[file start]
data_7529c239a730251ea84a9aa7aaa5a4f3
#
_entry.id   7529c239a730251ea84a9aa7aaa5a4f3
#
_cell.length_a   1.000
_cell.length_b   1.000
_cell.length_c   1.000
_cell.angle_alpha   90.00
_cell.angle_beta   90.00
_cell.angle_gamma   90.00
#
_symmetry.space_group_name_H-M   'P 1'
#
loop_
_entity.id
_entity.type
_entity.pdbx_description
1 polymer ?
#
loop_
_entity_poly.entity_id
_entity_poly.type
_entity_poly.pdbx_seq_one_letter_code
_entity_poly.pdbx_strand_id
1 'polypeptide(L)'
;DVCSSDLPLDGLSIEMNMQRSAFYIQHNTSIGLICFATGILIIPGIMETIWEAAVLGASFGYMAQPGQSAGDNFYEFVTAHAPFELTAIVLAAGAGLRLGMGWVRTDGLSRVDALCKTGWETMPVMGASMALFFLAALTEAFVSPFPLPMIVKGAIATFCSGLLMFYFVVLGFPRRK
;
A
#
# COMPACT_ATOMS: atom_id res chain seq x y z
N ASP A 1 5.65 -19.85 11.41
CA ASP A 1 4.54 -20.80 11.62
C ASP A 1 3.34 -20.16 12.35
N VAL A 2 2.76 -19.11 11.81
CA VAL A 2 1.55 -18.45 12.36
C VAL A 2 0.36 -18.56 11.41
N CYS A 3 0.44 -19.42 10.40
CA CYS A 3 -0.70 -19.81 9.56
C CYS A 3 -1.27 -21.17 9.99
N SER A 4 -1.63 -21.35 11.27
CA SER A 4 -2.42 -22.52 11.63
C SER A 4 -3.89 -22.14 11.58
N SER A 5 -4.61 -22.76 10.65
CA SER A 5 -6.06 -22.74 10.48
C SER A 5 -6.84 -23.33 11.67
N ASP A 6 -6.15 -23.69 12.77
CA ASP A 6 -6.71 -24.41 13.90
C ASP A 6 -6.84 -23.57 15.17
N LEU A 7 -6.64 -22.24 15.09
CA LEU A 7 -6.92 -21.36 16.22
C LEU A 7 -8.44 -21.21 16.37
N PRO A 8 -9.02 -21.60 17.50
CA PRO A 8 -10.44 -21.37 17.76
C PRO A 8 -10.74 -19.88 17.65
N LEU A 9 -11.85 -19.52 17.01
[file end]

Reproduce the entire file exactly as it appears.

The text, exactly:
data_7529c239a730251ea84a9aa7aaa5a4f3
#
_entry.id   7529c239a730251ea84a9aa7aaa5a4f3
#
_cell.length_a   1.000
_cell.length_b   1.000
_cell.length_c   1.000
_cell.angle_alpha   90.00
_cell.angle_beta   90.00
_cell.angle_gamma   90.00
#
_symmetry.space_group_name_H-M   'P 1'
#
loop_
_entity.id
_entity.type
_entity.pdbx_description
1 polymer ?
#
loop_
_entity_poly.entity_id
_entity_poly.type
_entity_poly.pdbx_seq_one_letter_code
_entity_poly.pdbx_strand_id
1 'polypeptide(L)'
;DVCSSDLPLDGLSIEMNMQRSAFYIQHNTSIGLICFATGILIIPGIMETIWEAAVLGASFGYMAQPGQSAGDNFYEFVTAHAPFELTAIVLAAGAGLRLGMGWVRTDGLSRVDALCKTGWETMPVMGASMALFFLAALTEAFVSPFPLPMIVKGAIATFCSGLLMFYFVVLGFPRRK
;
A
#
# COMPACT_ATOMS: atom_id res chain seq x y z
N ASP A 1 5.65 -19.85 11.41
CA ASP A 1 4.54 -20.80 11.62
C ASP A 1 3.34 -20.16 12.35
N VAL A 2 2.76 -19.11 11.81
CA VAL A 2 1.55 -18.45 12.36
C VAL A 2 0.36 -18.56 11.41
N CYS A 3 0.44 -19.42 10.40
CA CYS A 3 -0.70 -19.81 9.56
C CYS A 3 -1.27 -21.17 9.99
N SER A 4 -1.63 -21.35 11.27
CA SER A 4 -2.42 -22.52 11.63
C SER A 4 -3.89 -22.14 11.58
N SER A 5 -4.61 -22.76 10.65
CA SER A 5 -6.06 -22.74 10.48
C SER A 5 -6.84 -23.33 11.67
N ASP A 6 -6.15 -23.69 12.77
CA ASP A 6 -6.71 -24.41 13.90
C ASP A 6 -6.84 -23.57 15.17
N LEU A 7 -6.64 -22.24 15.09
CA LEU A 7 -6.92 -21.36 16.22
C LEU A 7 -8.44 -21.21 16.37
N PRO A 8 -9.02 -21.60 17.50
CA PRO A 8 -10.44 -21.37 17.76
C PRO A 8 -10.74 -19.88 17.65
N LEU A 9 -11.85 -19.52 17.01